On September 1, 2020, the American Psychiatric Association (APA) released a new practice guideline for treating people with schizophrenia. The guideline recommends that people with schizophrenia have a documented, comprehensive, and person-centered treatment plan that includes evidence-based non-pharmacological and pharmacological treatments. The guideline also recommends or suggests options for treating side effects associated with antipsychotic medication. The goal is to reduce the mortality, morbidity, and significant psychosocial and health consequences of schizophrenia.
The pharmacotherapy recommendations include the following:
- Antipsychotic medication with monitoring for effectiveness and side effects; continuation of medication for those whose symptoms have improved;
- Clozapine for those with treatment-resistant schizophrenia or those with substantial risk of suicide or suicide attempts; and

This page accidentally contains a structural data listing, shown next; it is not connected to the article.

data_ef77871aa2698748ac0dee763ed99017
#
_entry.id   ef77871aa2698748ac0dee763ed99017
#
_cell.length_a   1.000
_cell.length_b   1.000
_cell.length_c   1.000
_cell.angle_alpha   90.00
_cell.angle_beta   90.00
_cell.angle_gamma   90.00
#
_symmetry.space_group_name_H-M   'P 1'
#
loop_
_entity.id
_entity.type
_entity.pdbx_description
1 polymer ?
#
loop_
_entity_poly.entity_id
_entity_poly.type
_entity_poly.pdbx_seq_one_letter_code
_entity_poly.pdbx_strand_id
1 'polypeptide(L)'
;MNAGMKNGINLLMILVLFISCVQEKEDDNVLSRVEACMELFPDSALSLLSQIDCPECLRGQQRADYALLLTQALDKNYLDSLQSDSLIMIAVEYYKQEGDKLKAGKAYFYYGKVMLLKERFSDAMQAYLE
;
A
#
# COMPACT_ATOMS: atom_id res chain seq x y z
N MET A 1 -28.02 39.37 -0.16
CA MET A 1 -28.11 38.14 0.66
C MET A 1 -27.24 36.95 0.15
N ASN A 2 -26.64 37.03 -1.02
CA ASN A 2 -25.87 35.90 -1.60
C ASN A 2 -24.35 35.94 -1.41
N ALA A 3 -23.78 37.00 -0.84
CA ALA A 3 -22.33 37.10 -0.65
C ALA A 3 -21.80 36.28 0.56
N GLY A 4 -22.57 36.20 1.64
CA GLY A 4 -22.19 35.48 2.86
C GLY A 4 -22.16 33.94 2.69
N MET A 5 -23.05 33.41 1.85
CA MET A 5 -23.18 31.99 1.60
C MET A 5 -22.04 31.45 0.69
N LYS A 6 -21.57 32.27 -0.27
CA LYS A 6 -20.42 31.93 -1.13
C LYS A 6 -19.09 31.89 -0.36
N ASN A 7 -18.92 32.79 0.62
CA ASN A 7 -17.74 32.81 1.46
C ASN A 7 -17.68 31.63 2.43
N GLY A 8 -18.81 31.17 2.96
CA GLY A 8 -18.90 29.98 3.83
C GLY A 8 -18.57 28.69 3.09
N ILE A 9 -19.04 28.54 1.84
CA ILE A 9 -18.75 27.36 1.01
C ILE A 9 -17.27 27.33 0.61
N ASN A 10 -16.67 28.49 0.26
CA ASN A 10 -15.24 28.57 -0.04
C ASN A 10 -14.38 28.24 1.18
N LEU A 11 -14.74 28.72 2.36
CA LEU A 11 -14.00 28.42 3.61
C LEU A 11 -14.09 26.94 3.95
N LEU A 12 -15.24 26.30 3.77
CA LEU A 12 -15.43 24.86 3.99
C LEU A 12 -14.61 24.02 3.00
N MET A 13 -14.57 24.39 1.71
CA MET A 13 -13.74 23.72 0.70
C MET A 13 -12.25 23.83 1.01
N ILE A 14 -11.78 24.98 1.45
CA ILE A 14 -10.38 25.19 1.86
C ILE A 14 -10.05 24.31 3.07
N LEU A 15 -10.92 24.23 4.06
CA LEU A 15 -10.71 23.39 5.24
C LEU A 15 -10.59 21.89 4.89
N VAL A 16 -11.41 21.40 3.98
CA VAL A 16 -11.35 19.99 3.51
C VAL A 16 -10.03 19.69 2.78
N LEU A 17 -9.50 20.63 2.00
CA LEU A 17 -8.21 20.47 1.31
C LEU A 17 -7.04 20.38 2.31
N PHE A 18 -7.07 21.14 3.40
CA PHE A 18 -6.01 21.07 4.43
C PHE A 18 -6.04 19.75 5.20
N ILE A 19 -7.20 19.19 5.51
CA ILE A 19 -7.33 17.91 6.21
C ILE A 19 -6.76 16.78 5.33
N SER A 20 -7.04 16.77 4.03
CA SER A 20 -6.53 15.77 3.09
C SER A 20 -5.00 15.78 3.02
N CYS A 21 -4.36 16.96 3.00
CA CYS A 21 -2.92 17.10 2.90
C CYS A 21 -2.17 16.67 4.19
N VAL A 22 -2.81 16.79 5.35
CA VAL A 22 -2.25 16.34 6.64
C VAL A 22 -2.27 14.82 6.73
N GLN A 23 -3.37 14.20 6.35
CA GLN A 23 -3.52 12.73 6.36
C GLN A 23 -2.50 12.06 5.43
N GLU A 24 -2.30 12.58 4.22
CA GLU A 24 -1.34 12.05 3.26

- Long-acting injectable antipsychotics for those who prefer them.
The psychosocial intervention recommendations include the following:
- Coordinated specialty care program for those experiencing a first episode of psychosis; and
- Cognitive behavioral therapy for psychosis, psychoeducation, and supported employment services.
The guideline was developed using a systematic process that is intended to be consistent with the recommendations of the Institute of Medicine and the Council of Medical Specialty Societies. It was approved by the APA Board of Trustees at its December 2019 meeting. An executive summary of the guideline was published in the September 2020 issue of American Journal of Psychiatry.
This was reported by the American Psychiatric Association on September 1, 2020.
Contact information: American Psychiatric Association, 800 Maine Avenue, S.W., Suite 900, Washington, District of Columbia 20024; 202-559-3900; Email: firstname.lastname@example.org; Website https://www.psychiatry.org/.